Differences between List Component and Server-to-Server Once S2S integration is enabled you'll see a similar view to the list component but it looks far more CRM2013 like. Apart from a slicker interface there are a few other differences: Folder Support The S2S sub grid doesn't support folders within the document library and so all documents are flattened down underneath the document location folder. The Location column does give you folder name which you can sort by to allow grouping by folder. Custom Views The great thing about having the documents queried by CRM is that you can create custom views of documents in the same way you would with any other entity in CRM. When using the list component the default view in SharePoint was rendered in the IFRAME meaning that to get new columns you had to have list customisation privileges on SharePoint such that all users would see the changes. With the new server to server integration you can select SharePoint columns to include in your own views and even add in your own filters using the CRM advance find interface. If you think about it – this is very cool! Item Actions The List Component was by nature very similar to the SharePoint list user interface and so it had more or less full support of actions that can be performed from SharePoint (with the exception of workflow operations). The server to server sub-grid provides all the main functions but with some options such as Alert Me, Send Short Cut, View History and Download a Copy being unavailable. The S2S integration gives the following command bar actions:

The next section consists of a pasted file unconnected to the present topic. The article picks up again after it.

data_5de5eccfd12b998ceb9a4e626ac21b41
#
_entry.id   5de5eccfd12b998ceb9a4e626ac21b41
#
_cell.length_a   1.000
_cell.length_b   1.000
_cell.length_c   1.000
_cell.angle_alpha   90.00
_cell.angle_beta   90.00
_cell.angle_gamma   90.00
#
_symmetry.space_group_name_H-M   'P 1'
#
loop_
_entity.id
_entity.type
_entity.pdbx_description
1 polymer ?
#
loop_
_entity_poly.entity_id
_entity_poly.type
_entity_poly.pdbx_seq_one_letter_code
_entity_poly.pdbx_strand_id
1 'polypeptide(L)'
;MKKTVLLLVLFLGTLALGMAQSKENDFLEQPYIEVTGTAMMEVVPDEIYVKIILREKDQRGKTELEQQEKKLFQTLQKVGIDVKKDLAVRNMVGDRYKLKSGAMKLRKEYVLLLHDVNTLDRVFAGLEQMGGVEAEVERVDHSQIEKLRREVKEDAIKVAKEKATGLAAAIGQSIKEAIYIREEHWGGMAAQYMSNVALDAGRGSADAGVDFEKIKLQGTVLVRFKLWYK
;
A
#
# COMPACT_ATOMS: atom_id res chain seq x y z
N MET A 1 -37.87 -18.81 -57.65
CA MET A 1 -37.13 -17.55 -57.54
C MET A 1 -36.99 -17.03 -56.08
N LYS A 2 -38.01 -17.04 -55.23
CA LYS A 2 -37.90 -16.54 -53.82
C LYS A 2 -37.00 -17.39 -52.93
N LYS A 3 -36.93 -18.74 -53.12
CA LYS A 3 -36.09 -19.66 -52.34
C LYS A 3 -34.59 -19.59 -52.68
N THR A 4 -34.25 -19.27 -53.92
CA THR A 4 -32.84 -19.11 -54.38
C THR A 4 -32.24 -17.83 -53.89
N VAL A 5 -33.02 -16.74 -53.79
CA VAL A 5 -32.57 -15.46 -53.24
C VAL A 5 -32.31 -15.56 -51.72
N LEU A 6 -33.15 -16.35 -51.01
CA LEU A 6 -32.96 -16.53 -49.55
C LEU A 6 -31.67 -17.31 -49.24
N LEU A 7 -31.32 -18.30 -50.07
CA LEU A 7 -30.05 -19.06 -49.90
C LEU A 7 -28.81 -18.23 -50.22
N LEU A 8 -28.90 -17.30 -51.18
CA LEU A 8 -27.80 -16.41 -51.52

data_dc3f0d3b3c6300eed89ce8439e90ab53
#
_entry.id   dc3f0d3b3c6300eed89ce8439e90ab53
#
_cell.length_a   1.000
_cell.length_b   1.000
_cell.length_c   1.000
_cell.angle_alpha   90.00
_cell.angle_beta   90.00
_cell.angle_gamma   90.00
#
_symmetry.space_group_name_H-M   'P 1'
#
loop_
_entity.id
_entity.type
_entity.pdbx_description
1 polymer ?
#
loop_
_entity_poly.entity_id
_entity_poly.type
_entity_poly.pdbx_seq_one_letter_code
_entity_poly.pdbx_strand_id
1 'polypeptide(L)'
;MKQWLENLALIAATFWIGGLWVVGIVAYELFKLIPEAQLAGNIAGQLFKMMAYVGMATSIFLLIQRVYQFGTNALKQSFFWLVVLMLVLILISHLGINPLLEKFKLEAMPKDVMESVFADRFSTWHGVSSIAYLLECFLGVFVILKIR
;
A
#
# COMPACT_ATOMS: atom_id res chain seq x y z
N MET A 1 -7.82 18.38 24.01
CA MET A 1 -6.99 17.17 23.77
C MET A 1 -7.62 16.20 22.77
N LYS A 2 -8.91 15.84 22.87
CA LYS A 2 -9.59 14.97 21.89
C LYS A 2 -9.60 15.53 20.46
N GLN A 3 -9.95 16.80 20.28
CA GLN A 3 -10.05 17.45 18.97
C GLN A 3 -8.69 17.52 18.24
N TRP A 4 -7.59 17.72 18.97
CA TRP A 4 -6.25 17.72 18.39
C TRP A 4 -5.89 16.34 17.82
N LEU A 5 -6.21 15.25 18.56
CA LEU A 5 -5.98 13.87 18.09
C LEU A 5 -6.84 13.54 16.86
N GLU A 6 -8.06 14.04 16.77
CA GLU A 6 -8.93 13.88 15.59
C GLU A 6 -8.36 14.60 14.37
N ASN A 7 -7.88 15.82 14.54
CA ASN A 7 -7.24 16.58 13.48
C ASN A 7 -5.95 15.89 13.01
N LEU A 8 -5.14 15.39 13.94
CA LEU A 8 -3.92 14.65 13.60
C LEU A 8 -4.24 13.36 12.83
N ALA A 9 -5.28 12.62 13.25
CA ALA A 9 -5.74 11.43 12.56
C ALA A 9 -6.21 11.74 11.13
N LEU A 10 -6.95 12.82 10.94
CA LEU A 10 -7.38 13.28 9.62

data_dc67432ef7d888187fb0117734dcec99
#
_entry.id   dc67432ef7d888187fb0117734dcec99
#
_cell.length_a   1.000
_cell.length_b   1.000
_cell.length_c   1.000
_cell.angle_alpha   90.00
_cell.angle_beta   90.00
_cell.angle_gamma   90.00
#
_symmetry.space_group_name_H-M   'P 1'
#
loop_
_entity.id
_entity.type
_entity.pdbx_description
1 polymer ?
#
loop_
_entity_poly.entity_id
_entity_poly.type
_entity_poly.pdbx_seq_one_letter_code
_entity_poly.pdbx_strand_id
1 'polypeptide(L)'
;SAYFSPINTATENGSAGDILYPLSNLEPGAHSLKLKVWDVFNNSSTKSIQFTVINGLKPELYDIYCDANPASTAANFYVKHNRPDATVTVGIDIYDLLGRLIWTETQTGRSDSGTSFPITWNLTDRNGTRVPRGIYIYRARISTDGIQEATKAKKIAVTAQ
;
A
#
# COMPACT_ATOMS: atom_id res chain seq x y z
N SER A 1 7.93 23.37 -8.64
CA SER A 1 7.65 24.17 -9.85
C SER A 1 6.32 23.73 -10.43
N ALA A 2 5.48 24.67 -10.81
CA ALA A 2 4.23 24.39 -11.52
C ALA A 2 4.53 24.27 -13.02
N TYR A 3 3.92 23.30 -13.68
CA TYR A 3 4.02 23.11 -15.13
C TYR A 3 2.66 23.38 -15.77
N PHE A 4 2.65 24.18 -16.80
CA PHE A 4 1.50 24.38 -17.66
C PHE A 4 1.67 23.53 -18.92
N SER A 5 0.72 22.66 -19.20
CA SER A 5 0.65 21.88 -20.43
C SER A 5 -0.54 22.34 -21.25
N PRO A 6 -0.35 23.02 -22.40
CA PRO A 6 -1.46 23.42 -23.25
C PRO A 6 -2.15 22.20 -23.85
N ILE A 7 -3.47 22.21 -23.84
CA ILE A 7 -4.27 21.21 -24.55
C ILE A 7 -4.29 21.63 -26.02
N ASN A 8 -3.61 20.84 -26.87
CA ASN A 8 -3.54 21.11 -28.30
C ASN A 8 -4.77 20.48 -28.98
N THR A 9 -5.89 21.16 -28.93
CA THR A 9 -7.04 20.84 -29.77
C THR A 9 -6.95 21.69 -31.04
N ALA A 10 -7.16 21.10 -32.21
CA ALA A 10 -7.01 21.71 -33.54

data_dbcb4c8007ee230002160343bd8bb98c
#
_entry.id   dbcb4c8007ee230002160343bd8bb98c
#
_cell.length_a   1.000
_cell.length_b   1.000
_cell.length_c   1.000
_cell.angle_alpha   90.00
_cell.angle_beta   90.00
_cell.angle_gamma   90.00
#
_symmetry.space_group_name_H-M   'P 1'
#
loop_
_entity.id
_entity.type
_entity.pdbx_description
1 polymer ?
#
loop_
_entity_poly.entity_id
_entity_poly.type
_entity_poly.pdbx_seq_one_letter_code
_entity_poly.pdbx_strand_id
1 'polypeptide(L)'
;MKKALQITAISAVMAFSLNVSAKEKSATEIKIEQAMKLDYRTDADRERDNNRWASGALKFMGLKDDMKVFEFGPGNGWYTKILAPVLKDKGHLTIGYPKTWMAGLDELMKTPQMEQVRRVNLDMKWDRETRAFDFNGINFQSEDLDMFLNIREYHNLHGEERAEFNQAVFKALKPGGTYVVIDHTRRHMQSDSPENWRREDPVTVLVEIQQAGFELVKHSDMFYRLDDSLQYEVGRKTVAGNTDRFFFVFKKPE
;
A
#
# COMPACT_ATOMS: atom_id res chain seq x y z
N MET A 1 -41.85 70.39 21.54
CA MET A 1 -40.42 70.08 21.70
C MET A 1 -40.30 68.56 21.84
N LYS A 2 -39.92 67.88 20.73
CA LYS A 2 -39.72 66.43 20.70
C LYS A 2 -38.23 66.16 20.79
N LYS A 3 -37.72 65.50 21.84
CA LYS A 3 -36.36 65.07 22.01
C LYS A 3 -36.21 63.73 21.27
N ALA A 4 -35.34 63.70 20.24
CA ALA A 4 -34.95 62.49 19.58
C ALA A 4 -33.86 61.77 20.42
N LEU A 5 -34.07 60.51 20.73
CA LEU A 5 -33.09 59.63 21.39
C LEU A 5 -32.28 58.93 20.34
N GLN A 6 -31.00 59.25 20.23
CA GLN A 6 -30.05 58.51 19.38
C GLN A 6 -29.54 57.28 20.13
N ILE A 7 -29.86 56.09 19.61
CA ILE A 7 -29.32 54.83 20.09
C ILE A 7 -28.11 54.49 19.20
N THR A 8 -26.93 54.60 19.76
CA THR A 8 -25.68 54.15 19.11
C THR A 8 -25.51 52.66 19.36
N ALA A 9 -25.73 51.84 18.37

This is in comparison to the List Component actions that are as shown below.

Inline Dialogs With CRM2013's single page user experience any pop-out windows are supposed to be kept to a minimum. When using the list component operations (such as check-in/out) a new window would always pop out but with S2S integration an inline dialog shown instead. This really make it feel tightly integrated and slick.

Out of these differences, the lack of folder support is the only one that has had any significant effect on my solutions but actually can be seen as an advantage if using sub-folders to hold child entity documents. In this scenario all documents will be visible from the parent record's document view rather than rely on the user drilling down into each folder to see content. That's all for now but in the next article in this series I'll show you more of how this functionality works under the covers. Read Part 2 @ScottDurow

Polymorphic Workflow Activity Input Arguments

I often find myself creating 'utility' custom workflow activities that can be used on many different types of entity. One of the challenges with writing this kind of workflow activity is that InArguments can only accept a single type of entity (unlike activity regarding object fields). The following code works well for accepting a reference to an account but if you want to accept account, contact or lead you'd need to create 3 input arguments. If you wanted to make the parameter accept a custom entity type that you don't know about when writing the workflow activity then you're stuck!

[Output("Document Location")] [ReferenceTarget("account")] public InArgument<EntityReference> EntityReference { get; set; }

There are a number of workarounds to this that I've tried over the years such as starting a child work flow and using the workflow activity context or creating an activity and using it's regarding object field – but I'd like to share with you the best approach I've found. Dynamics CRM workflows and dialogs have a neat feature of being about to add Hyperlinks to records into emails/dialog responses etc. which is driven by a special attribute called 'Record Url(Dynamic)'